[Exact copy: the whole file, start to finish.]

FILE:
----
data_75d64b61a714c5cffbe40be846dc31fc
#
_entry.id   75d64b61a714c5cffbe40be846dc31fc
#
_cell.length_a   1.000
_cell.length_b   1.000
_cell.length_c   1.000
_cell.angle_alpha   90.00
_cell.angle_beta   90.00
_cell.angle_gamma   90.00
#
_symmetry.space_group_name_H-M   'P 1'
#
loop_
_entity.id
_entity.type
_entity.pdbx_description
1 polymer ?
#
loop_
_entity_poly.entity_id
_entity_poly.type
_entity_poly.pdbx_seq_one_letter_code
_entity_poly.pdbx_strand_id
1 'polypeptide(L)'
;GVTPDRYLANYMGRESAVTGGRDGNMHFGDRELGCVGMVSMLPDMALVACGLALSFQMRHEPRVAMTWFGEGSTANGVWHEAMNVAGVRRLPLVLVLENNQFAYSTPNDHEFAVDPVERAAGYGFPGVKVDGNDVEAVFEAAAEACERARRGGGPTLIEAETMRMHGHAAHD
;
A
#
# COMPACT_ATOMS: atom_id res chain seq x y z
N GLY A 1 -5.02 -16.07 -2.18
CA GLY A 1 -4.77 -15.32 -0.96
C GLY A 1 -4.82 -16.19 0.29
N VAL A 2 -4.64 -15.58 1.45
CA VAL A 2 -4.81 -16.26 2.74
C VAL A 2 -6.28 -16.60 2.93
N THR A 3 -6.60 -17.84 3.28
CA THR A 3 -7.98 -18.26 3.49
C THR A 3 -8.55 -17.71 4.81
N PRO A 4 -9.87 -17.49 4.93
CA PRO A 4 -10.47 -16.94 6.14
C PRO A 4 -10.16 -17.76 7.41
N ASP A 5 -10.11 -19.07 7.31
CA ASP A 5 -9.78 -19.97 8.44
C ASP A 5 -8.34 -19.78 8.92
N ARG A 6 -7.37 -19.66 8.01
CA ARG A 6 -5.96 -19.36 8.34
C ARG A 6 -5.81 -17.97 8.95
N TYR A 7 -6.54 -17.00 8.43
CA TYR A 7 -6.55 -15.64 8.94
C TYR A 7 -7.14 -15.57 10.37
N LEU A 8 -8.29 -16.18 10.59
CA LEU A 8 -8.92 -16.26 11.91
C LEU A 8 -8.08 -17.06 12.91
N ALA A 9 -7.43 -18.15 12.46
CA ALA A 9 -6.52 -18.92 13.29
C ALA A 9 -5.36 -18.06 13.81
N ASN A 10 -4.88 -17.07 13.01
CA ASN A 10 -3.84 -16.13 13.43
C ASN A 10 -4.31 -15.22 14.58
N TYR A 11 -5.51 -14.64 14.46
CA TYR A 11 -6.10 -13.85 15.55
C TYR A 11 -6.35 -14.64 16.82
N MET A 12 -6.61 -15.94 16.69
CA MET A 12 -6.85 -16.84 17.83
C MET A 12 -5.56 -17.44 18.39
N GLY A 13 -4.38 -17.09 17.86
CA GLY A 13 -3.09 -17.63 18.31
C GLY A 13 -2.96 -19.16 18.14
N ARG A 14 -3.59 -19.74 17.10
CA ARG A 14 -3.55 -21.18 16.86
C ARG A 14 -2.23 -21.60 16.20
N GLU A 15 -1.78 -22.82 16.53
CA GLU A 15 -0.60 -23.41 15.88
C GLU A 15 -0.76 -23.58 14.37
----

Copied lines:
data_75d64b61a714c5cffbe40be846dc31fc
#
_entry.id   75d64b61a714c5cffbe40be846dc31fc
#
_cell.length_a   1.000
_cell.length_b   1.000
_cell.length_c   1.000
_cell.angle_alpha   90.00
_cell.angle_beta   90.00
_cell.angle_gamma   90.00
#
_symmetry.space_group_name_H-M   'P 1'
#
loop_
_entity.id
_entity.type
_entity.pdbx_description
1 polymer ?
#
loop_
_entity_poly.entity_id
_entity_poly.type
_entity_poly.pdbx_seq_one_letter_code
_entity_poly.pdbx_strand_id
1 'polypeptide(L)'
;GVTPDRYLANYMGRESAVTGGRDGNMHFGDRELGCVGMVSMLPDMALVACGLALSFQMRHEPRVAMTWFGEGSTANGVWHEAMNVAGVRRLPLVLVLENNQFAYSTPNDHEFAVDPVERAAGYGFPGVKVDGNDVEAVFEAAAEACERARRGGGPTLIEAETMRMHGHAAHD
;
A
#
# COMPACT_ATOMS: atom_id res chain seq x y z
N GLY A 1 -5.02 -16.07 -2.18
CA GLY A 1 -4.77 -15.32 -0.96
C GLY A 1 -4.82 -16.19 0.29
N VAL A 2 -4.64 -15.58 1.45
CA VAL A 2 -4.81 -16.26 2.74
C VAL A 2 -6.28 -16.60 2.93
N THR A 3 -6.60 -17.84 3.28
CA THR A 3 -7.98 -18.26 3.49
C THR A 3 -8.55 -17.71 4.81
N PRO A 4 -9.87 -17.49 4.93
CA PRO A 4 -10.47 -16.94 6.14
C PRO A 4 -10.16 -17.76 7.41
N ASP A 5 -10.11 -19.07 7.31
CA ASP A 5 -9.78 -19.97 8.44
C ASP A 5 -8.34 -19.78 8.92
N ARG A 6 -7.37 -19.66 8.01
CA ARG A 6 -5.96 -19.36 8.34
C ARG A 6 -5.81 -17.97 8.95
N TYR A 7 -6.54 -17.00 8.43
CA TYR A 7 -6.55 -15.64 8.94
C TYR A 7 -7.14 -15.57 10.37
N LEU A 8 -8.29 -16.18 10.59
CA LEU A 8 -8.92 -16.26 11.91
C LEU A 8 -8.08 -17.06 12.91
N ALA A 9 -7.43 -18.15 12.46
CA ALA A 9 -6.52 -18.92 13.29
C ALA A 9 -5.36 -18.06 13.81
N ASN A 10 -4.88 -17.07 13.01
CA ASN A 10 -3.84 -16.13 13.43
C ASN A 10 -4.31 -15.22 14.58
N TYR A 11 -5.51 -14.64 14.46
CA TYR A 11 -6.10 -13.85 15.55
C TYR A 11 -6.35 -14.64 16.82
N MET A 12 -6.61 -15.94 16.69
CA MET A 12 -6.85 -16.84 17.83
C MET A 12 -5.56 -17.44 18.39
N GLY A 13 -4.38 -17.09 17.86
CA GLY A 13 -3.09 -17.63 18.31
C GLY A 13 -2.96 -19.16 18.14
N ARG A 14 -3.59 -19.74 17.10
CA ARG A 14 -3.55 -21.18 16.86
C ARG A 14 -2.23 -21.60 16.20
N GLU A 15 -1.78 -22.82 16.53
CA GLU A 15 -0.60 -23.41 15.88
C GLU A 15 -0.76 -23.58 14.37